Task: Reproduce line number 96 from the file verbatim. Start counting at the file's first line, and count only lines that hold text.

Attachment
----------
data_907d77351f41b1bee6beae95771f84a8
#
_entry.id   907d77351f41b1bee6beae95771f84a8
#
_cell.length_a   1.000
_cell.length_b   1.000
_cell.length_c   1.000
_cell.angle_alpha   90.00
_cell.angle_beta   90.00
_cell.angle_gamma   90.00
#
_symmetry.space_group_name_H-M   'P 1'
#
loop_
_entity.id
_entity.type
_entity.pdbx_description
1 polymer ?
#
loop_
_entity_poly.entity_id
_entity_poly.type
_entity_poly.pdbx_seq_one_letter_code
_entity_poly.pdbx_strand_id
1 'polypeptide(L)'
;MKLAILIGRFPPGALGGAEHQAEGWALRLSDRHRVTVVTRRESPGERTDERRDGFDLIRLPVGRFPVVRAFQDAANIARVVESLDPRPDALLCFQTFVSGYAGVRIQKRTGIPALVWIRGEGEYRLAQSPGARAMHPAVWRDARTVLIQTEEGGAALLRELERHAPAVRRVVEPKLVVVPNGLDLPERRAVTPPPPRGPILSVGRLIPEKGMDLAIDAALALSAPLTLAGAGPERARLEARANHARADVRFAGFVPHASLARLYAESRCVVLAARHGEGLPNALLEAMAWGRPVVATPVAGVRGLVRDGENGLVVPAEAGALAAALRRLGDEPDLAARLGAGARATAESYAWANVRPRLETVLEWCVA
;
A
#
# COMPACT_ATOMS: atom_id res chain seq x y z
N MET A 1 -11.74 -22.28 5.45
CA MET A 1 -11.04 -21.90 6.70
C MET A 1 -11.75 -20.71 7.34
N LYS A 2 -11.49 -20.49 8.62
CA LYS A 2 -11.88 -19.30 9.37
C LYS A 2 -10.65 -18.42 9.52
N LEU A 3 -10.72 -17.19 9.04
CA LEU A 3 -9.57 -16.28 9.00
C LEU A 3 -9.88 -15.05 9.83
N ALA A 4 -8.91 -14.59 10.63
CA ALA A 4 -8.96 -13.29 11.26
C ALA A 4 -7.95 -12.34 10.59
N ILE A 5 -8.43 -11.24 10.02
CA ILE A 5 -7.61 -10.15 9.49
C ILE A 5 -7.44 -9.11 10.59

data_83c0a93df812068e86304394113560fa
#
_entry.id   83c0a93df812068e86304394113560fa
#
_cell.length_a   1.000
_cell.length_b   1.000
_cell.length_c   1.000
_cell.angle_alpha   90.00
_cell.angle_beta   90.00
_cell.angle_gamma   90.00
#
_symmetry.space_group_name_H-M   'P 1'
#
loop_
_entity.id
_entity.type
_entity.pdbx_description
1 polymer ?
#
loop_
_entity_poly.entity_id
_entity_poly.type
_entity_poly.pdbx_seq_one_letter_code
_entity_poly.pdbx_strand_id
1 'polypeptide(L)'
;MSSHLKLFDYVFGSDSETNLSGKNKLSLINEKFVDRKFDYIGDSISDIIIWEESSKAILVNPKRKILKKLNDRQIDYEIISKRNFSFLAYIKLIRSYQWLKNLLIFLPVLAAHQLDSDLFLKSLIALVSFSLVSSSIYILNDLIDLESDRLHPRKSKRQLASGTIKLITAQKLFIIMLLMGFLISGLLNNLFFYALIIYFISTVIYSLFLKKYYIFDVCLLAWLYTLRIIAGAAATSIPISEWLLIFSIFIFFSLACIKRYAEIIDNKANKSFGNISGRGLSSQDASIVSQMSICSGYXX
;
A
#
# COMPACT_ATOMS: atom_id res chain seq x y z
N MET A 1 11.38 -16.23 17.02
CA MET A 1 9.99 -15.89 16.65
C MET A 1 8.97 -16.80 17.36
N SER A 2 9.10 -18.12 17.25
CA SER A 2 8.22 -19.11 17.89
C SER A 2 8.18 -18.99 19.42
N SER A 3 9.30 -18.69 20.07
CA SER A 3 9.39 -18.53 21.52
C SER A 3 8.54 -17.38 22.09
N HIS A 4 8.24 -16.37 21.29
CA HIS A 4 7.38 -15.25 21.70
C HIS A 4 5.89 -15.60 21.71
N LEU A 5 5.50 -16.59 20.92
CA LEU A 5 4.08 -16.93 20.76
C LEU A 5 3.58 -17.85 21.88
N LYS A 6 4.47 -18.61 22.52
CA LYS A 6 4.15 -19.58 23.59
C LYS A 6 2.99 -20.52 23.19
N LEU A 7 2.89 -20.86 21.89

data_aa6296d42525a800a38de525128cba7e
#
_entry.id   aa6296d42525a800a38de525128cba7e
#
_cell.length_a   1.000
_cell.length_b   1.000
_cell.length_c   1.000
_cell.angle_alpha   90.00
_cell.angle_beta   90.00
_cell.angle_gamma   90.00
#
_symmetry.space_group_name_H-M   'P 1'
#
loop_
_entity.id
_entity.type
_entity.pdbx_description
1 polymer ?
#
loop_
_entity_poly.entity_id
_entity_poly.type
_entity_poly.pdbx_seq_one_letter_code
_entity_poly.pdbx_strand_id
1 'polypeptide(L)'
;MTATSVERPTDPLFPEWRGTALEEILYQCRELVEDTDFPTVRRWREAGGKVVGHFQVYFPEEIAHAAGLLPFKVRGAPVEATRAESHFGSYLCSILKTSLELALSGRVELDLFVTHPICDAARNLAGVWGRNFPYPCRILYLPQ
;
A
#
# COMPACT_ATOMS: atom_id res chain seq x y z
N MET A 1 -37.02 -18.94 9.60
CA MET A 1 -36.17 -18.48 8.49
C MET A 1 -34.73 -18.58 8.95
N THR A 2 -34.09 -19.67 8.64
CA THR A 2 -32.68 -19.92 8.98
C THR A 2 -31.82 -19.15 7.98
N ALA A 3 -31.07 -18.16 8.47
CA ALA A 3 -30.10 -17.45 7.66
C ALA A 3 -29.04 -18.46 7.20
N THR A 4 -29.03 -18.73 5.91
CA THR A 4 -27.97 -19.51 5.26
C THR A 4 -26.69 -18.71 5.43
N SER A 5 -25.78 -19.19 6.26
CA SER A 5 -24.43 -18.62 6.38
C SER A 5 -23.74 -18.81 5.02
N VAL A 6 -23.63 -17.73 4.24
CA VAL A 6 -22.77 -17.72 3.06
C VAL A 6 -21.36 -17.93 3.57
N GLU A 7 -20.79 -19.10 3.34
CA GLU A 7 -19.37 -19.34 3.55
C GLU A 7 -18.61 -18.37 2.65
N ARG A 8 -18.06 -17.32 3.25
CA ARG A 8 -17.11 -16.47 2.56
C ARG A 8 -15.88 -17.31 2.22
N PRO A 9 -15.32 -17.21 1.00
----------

#